Jamie Squire/Getty Images

Matt Olson, Oakland A’s
“The first game at Fenway Park against the Red Sox last year I was just like, Wow. You watch games growing up, and Fenway’s just that iconic ballpark. I actually hit a home run there in one of the first couple games, and I was running around the bases going, I just hit a home run at Fenway Park! It’s something you dream about as a kid.”

Maddie Meyer/Getty Images

David Peralta, Arizona Diamondbacks
“I started my career as a pitcher with the Cardinals, and my dream was to make it to the big leagues as a pitcher. I got released in 2009, and I was like, ‘OK, I don’t know what to do.’ I went back to Venezuela and talked with my family and decided to give it a try as an outfielder. In 2014, I was doing really well in Double A with the Mobile BayBears. That year, Tony La Russa got the job with the Diamondbacks in the front office. He was going through all the minor leagues, and I knew he was in Double A watching us. I had O.K. games, but I was kind of disappointed because I wanted to do too much to impress him. He came inside the clubhouse and went straight to my locker. I was looking down, and I just saw his hand with the three rings he always wears—the World Series rings the Cardinals won. He said, ‘Hey man, I’m Tony La Russa,’ and I said, ‘Yeah, I know who you are.’ He said, ‘Hey David, you hit the ball really well; I like the way you play.’ I was still silent and in shock, so then he told me, ‘Keep up the good work and keep doing well so I’ll see you soon.’ That really just made my night. Two weeks later, we played a night game, and I went 2 for 4, with an RBI. Around midnight, I got a call from our manager, Andy Green. He asked, ‘David, what are you doing?’ I said, ‘I’m about to go to sleep, is everything O.K.? What’s going on?’ He said, ‘Oh, I need to talk to you.’ And I’m like, ‘Oh boy.’ I was really nervous. He came in and said, ‘You’re gonna go to the big leagues.’ Every time I say that, I get chills. I told him, ‘Hey, don’t play with that,’ and he was like, ‘I would never kid with you about that. You’re too good to go to Triple A; you’re going straight to the big leagues.’ I just started jumping, crying—I fell down. I was crying like a baby. I was screaming, ‘I made it! I made it!’”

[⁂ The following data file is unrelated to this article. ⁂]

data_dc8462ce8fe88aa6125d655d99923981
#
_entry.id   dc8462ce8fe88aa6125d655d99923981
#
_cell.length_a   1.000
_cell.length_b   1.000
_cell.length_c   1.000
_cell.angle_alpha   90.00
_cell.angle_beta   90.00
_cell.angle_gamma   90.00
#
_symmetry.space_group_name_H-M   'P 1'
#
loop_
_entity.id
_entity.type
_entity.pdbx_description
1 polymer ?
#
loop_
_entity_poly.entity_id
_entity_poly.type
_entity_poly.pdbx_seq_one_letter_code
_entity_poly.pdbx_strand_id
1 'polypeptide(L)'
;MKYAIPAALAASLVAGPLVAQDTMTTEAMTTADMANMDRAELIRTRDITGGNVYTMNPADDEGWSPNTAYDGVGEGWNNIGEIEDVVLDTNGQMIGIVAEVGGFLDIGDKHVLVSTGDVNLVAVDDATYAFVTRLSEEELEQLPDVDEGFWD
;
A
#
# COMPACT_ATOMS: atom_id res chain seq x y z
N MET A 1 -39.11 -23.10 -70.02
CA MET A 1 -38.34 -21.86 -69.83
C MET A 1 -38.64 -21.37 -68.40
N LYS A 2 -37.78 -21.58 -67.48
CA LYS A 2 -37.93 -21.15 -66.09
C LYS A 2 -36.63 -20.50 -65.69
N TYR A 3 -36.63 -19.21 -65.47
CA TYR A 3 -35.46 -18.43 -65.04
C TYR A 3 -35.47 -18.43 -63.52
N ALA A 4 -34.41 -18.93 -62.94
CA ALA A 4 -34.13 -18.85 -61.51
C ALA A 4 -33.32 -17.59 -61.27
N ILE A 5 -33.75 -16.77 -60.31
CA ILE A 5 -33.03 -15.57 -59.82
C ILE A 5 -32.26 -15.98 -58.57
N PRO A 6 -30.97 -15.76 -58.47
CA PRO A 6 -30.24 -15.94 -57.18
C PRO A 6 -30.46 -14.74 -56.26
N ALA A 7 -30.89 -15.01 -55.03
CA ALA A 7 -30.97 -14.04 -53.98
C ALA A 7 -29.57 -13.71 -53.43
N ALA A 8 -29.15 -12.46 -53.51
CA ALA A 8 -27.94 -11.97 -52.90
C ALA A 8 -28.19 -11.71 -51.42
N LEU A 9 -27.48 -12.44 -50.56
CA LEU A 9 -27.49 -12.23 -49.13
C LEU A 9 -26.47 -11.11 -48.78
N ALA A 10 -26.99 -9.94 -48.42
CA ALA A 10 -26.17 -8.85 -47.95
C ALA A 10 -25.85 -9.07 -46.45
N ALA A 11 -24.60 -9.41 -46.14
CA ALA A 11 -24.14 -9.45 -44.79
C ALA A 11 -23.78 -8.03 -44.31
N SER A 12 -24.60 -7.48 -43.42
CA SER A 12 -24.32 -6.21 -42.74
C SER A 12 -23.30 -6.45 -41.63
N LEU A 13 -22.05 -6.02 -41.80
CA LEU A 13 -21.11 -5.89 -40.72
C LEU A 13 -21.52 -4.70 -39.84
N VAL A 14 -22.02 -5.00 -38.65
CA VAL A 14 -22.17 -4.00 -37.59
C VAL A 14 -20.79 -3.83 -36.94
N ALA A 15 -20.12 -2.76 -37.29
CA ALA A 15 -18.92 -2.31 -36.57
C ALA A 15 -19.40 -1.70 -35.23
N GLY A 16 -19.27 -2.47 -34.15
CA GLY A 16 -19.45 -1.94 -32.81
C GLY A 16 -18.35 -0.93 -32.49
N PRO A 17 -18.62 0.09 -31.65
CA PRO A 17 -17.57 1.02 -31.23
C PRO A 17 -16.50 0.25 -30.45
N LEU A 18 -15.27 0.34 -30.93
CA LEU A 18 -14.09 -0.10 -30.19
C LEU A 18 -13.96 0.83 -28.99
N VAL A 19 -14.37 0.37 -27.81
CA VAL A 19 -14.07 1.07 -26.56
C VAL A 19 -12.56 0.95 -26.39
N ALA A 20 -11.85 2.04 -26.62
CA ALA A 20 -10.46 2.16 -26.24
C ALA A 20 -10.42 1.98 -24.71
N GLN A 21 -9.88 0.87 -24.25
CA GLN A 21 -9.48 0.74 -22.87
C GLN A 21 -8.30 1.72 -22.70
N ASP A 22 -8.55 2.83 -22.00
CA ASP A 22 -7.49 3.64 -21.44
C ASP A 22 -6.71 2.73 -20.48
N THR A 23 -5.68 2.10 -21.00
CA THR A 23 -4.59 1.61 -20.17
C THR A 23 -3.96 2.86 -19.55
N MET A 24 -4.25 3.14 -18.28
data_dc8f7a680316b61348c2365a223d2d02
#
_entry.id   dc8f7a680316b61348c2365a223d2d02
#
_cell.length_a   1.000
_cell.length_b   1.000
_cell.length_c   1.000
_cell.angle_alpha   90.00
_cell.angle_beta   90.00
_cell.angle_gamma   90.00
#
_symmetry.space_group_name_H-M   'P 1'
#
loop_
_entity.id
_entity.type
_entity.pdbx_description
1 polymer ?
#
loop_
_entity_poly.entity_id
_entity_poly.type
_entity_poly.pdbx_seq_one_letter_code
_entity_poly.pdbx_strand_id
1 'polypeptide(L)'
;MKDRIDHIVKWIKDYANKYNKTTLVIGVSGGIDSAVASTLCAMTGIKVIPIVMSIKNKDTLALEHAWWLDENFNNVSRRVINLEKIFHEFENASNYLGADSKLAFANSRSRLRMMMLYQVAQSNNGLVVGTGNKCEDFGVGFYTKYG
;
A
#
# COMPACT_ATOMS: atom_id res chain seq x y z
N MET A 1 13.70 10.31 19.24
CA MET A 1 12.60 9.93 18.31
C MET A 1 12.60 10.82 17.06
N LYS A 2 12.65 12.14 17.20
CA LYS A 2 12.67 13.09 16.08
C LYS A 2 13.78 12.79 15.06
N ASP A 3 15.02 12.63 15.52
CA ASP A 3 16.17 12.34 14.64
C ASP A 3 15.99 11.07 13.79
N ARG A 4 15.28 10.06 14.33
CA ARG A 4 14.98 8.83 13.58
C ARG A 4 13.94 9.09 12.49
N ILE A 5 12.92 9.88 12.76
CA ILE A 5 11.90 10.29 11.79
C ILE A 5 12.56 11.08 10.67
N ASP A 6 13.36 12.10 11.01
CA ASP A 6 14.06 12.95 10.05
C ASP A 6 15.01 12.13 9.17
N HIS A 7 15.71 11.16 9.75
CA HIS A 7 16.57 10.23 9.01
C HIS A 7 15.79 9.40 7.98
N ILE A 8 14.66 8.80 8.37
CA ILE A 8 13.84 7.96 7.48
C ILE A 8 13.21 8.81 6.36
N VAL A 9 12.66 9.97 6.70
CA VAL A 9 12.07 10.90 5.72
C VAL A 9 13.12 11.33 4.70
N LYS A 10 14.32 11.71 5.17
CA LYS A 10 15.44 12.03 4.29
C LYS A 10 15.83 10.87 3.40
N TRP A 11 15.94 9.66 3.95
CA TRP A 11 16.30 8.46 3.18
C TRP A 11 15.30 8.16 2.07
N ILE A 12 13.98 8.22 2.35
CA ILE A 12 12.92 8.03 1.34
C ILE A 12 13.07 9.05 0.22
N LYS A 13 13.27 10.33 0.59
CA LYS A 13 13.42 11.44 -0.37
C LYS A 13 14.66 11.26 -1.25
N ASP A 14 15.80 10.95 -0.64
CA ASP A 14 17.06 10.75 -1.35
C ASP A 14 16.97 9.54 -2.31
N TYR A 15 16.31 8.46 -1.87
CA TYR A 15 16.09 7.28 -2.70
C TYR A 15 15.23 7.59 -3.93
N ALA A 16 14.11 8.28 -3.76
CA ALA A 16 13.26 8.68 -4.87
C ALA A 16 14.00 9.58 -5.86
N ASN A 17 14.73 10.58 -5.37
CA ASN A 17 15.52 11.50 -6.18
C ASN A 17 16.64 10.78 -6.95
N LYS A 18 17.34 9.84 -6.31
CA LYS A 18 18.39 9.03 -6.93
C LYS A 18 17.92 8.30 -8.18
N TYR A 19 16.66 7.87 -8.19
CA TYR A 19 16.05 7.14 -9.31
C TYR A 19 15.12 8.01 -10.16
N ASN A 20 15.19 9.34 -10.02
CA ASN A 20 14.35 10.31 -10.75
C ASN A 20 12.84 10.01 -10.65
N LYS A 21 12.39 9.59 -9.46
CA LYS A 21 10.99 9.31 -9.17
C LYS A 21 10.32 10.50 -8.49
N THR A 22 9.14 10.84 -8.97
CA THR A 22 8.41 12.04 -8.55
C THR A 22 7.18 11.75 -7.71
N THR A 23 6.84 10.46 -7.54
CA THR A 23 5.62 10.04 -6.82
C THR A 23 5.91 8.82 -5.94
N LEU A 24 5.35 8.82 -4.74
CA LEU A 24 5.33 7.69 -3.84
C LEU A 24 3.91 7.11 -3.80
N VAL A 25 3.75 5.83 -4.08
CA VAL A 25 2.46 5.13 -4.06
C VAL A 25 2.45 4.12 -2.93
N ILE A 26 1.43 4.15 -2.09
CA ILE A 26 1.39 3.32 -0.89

Norm Hall/Getty Images

Chase Utley, Los Angeles Dodgers
“I made the Phillies out of spring training in 2003 only because one of our guys got hurt. He was going to be on the DL for a short amount of time, like a week until he got healthy, then I’d go back down to Triple A. I think I was up in the majors for three days. I got one pinch hit at bat, against the Pirates. I had good swings, worked a full count, and then Jeff Suppan throws a changeup. Swing and miss. I’m out. I’m walking back to the dugout, and the fans in Philadelphia are like, Boooooo! Go back to the minors! I came back up later that month and got a hit in my second at bat against the Rockies—a grand slam. I sprinted around the bases. The fans in Philly have treated me so well ever since.”

Christopher Barth/EPA/Shutterstock

Christian Yelich, Milwaukee Brewers
“When you walk in the locker room for the first time and see all the jerseys hanging up. I feel like it’s a scene you see in movies all the time, where everything’s perfect in everyone’s locker. I have a pretty vivid memory of that. It was on the road for me, when I was with the Marlins in 2013. It’s a cool feeling and something you’ve looked forward to for a really long time. It all happens pretty fast. You have friends and family there. You’re in a major league stadium for the first time; you have your first at bat, your first hit. One of my buddies, Jake Marisnick, got called up the same day. We were roommates in Double A. It was cool to be able to share it.”

Marc Serota/Getty Images

Justin Berl/Icon Sportswire/Getty Images (Bell)